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Women bishops - what next?

The results of the Church of England General Synod’s vote on Women Bishops made the headlines late last year, as proposals for legislation that would have allowed women to become bishops was narrowly defeated. We’ve received several requests from people wanting to know more about what the vote meant, how Synod works and what this means for the Church now. 

What is the General Synod?
The General Synod is the national assembly of the Church of England. It has powers to pass measures that affect how the Church operates internally and in society.

Who are the members of Synod?
General Synod has 467 members, made up of three 'houses':
- the House of Bishops is made up of all 44 diocesan bishops, plus a number of suffragan bishops
- the House of Clergy - mostly clergy who have been elected by other clergy, along with some other priests who are appointed or chosen
- the House of Laity, who are either elected by lay members of deanery synods or chosen by and from the lay members of religious communities.

Who represents Carlisle Diocese and how did they get there?
In addition to Bishop James, we have four members in the House of Clergy and four members in the House of Laity. The members of the House of Clergy were voted for by other clergy in the diocese, while the members of the House of Laity were voted for by the lay members of the deanery synods.

Find out more about the members of General Synod from Carlisle Diocese 

Why did the Women Bishops vote fail?
Despite what the mainstream media may say, the vote was actually very close, with over 73 per cent of members voting in favour. However, for any vote in Synod to succeed, each house must have a majority of at least two thirds in favour. In the case of this vote, both the House of Bishops and House of Clergy had a majority of at least two thirds in favour. It was in the House of Laity where the vote came unstuck, as it fell short of the two thirds majority by just six votes.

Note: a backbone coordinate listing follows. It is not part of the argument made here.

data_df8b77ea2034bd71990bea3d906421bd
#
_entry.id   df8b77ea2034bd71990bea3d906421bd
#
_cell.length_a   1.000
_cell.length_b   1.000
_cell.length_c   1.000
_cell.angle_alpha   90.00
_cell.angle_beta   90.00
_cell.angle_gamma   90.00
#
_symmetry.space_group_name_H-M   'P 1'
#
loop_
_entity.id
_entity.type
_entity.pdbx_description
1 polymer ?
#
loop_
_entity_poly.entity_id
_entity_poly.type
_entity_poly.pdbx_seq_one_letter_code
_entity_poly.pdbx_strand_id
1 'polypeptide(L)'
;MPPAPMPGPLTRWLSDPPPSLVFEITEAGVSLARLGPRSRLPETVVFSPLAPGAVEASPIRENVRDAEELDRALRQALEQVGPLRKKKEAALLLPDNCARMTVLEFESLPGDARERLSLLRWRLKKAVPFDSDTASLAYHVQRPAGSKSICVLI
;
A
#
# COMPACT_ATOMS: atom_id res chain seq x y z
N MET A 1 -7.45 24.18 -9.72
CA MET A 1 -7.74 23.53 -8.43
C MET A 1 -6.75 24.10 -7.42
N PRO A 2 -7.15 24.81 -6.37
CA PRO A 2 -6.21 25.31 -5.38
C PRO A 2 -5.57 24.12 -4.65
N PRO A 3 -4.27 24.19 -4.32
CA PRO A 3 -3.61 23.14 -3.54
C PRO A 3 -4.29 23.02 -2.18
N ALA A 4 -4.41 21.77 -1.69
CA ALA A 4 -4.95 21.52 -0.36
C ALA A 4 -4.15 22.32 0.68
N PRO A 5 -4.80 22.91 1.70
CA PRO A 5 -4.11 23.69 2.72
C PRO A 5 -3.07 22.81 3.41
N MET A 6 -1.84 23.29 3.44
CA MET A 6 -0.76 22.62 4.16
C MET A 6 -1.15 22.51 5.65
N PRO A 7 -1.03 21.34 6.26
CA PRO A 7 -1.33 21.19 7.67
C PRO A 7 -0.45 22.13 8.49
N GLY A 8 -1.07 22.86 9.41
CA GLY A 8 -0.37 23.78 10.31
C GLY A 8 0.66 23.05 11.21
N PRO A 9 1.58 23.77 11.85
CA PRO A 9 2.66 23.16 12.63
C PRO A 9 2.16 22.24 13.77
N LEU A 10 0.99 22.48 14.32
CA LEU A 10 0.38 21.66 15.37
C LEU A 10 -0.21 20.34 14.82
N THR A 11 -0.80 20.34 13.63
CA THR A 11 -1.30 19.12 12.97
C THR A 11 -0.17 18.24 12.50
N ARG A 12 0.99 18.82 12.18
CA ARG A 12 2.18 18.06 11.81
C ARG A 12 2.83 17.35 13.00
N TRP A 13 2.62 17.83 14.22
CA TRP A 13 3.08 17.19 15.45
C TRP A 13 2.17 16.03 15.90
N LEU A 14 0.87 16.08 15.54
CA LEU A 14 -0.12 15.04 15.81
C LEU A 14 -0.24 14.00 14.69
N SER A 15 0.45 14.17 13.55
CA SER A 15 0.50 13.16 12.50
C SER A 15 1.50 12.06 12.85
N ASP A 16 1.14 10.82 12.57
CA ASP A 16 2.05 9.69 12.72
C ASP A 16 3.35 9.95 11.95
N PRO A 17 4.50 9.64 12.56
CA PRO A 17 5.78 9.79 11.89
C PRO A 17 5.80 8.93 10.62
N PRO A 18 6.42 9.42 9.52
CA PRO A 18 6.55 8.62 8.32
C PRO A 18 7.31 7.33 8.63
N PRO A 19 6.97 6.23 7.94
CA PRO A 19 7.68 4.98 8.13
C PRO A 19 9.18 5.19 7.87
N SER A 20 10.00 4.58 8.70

How did our diocesan representatives vote?
Electronic voting results for the Synod vote have been published on the Church of England website. You can see how individuals voted at

Why didn't all our representatives vote the way diocesan synod voted?
The draft legislation on women bishops had already been subject to votes in every diocesan synod in England, with 42 of 44 voting in favour. However, it's important to remember that the members of General Synod are free to vote in whichever way they wish, so can't be held accountable in the same way that a 'rep' could be expected to. Equally, while our diocesan synod was one of the ones that voted in favour, a significant minority of members voted against the legislation.

What will happen about women bishops now?
This doesn’t mean we won’t have women bishops. Several years ago General Synod voted that the barriers to women becoming bishops should be removed. The majority of those who oppose women being ordained as bishops do accept that the Church of England will one day have women bishops, but want to make sure that there's still a place in the Church for those who can't accept them. 

The debates and votes that have happened since have been about how this could happen, particularly how to make provisions for those within the Church who oppose the ordination of women as bishops. This particular vote was to decide on proposals from the House of Bishops about how to provide for this.

According to the rules, it should be five years until the legislation on Women Bishops comes to Synod again. However, the House of Bishops met during December to look at how to start a new process that will pave the way for fresh legislation to be brought forward and approved as soon as possible. It is hoped this will be as early as the first sessions of Synod in 2013.

Timeline of how the women bishops debate has got to this point

Is there a way to influence what happens at Synod?
Of course. While the members of Synod don't have to vote in the way you tell them to, there is nothing to stop you from lobbying the members from our diocese on issues you feel particularly strongly about. Equally, you could consider standing for election yourself the next time members are elected in 2015.

What are the arguments for and against women bishops?
There are strong arguments on both sides of the debate. Those in favour argue that Jesus had prominent women followers or disciples, and point to the strong contribution made to the Church by many of its female clergy. Opponents of women bishops argue that the male imagery used in the Bible when talking about God, along with concepts such as male headship show that leadership in the Church should be a role for men.

Download a more detailed guide to some of the arguments around women bishops

How can I find out the latest news about this?
The Church of England website, contains all the information from past and upcoming sessions of Synod.

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